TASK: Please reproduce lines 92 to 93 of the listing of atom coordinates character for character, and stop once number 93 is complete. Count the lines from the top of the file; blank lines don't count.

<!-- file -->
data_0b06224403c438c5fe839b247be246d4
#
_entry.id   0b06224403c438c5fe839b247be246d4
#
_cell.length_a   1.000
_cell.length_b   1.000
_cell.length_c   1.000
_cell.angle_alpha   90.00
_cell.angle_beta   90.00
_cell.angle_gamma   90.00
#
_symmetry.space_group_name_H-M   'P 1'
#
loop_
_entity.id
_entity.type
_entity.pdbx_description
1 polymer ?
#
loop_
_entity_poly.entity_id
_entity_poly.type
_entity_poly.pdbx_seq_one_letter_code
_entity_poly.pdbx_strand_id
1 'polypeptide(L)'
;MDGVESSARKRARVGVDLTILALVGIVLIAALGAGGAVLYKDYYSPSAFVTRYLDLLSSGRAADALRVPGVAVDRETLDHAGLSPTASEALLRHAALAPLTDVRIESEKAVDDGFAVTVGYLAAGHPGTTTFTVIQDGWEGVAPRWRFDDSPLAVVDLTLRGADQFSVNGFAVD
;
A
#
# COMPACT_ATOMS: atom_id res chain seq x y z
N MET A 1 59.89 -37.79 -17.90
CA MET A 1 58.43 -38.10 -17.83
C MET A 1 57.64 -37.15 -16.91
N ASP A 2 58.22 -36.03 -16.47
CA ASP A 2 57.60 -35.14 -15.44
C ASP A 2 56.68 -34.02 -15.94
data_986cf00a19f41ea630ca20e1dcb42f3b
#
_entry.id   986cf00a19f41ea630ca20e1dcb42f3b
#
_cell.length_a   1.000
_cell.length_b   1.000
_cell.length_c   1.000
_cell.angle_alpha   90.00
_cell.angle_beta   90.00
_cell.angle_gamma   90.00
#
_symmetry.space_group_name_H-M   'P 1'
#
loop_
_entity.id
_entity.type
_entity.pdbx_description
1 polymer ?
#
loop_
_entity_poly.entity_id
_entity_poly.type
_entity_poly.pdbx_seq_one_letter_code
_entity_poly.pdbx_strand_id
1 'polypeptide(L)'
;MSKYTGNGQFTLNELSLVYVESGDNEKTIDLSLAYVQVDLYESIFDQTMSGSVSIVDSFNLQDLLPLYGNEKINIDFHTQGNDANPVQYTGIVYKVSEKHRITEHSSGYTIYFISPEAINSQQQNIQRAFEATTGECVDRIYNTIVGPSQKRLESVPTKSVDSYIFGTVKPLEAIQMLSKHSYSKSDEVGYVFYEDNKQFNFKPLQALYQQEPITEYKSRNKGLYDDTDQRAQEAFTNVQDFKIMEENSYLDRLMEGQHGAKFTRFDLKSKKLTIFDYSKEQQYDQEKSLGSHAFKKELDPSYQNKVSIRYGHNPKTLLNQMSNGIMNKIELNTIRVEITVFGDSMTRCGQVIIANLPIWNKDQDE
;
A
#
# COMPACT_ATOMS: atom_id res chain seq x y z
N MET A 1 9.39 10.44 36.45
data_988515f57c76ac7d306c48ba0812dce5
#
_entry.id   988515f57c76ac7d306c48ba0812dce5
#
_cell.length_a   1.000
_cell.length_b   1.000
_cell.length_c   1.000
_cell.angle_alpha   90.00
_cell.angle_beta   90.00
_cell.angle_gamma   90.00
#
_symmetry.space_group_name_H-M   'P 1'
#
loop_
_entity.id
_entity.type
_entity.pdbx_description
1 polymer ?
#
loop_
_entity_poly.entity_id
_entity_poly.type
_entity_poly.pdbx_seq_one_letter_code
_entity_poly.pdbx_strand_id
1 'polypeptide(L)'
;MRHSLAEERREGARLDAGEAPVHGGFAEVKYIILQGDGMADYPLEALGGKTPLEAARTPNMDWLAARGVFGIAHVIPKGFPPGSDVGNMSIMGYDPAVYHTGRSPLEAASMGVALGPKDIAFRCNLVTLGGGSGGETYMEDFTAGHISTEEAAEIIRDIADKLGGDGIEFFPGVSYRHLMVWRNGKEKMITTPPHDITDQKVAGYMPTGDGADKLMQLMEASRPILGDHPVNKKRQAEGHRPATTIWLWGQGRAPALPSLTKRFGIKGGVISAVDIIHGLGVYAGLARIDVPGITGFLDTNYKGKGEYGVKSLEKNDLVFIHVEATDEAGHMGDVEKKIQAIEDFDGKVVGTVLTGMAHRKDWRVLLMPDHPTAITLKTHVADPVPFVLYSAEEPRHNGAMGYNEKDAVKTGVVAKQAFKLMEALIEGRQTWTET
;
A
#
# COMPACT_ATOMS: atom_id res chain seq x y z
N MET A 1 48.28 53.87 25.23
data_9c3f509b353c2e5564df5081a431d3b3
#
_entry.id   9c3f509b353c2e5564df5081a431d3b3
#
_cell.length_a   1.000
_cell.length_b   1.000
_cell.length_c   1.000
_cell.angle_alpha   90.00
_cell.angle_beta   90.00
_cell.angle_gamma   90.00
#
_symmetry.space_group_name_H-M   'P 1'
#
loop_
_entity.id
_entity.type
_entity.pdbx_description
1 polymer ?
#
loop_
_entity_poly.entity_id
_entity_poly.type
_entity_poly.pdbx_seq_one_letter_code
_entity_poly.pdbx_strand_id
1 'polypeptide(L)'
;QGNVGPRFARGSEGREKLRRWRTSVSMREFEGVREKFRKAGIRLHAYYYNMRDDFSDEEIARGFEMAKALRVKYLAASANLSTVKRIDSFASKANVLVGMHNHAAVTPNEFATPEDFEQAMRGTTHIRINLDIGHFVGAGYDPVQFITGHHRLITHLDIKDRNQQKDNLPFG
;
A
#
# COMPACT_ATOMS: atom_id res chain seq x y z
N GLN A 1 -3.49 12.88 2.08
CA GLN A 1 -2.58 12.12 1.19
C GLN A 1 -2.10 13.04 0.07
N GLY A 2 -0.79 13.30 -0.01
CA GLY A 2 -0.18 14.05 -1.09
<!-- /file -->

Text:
1 'polypeptide(L)'
;MRHSLAEERREGARLDAGEAPVHGGFAEVKYIILQGDGMADYPLEALGGKTPLEAARTPNMDWLAARGVFGIAHVIPKGFPPGSDVGNMSIMGYDPAVYHTGRSPLEAASMGVALGPKDIAFRCNLVTLGGGSGGETYMEDFTAGHISTEEAAEIIRDIADKLGGDGIEFFPGVSYRHLMVWRNGKEKMITTPPHDITDQKVAGYMPTGDGADKLMQLMEASRPILGDHPVNKKRQAEGHRPATTIWLWGQGRAPALPSLTKRFGIKGGVISAVDIIHGLGVYAGLARIDVPGITGFLDTNYKGKGEYGVKSLEKNDLVFIHVEATDEAGHMGDVEKKIQAIEDFDGKVVGTVLTGMAHRKDWRVLLMPDHPTAITLKTHVADPVPFVLYSAEEPRHNGAMGYNEKDAVKTGVVAKQAFKLMEALIEGRQTWTET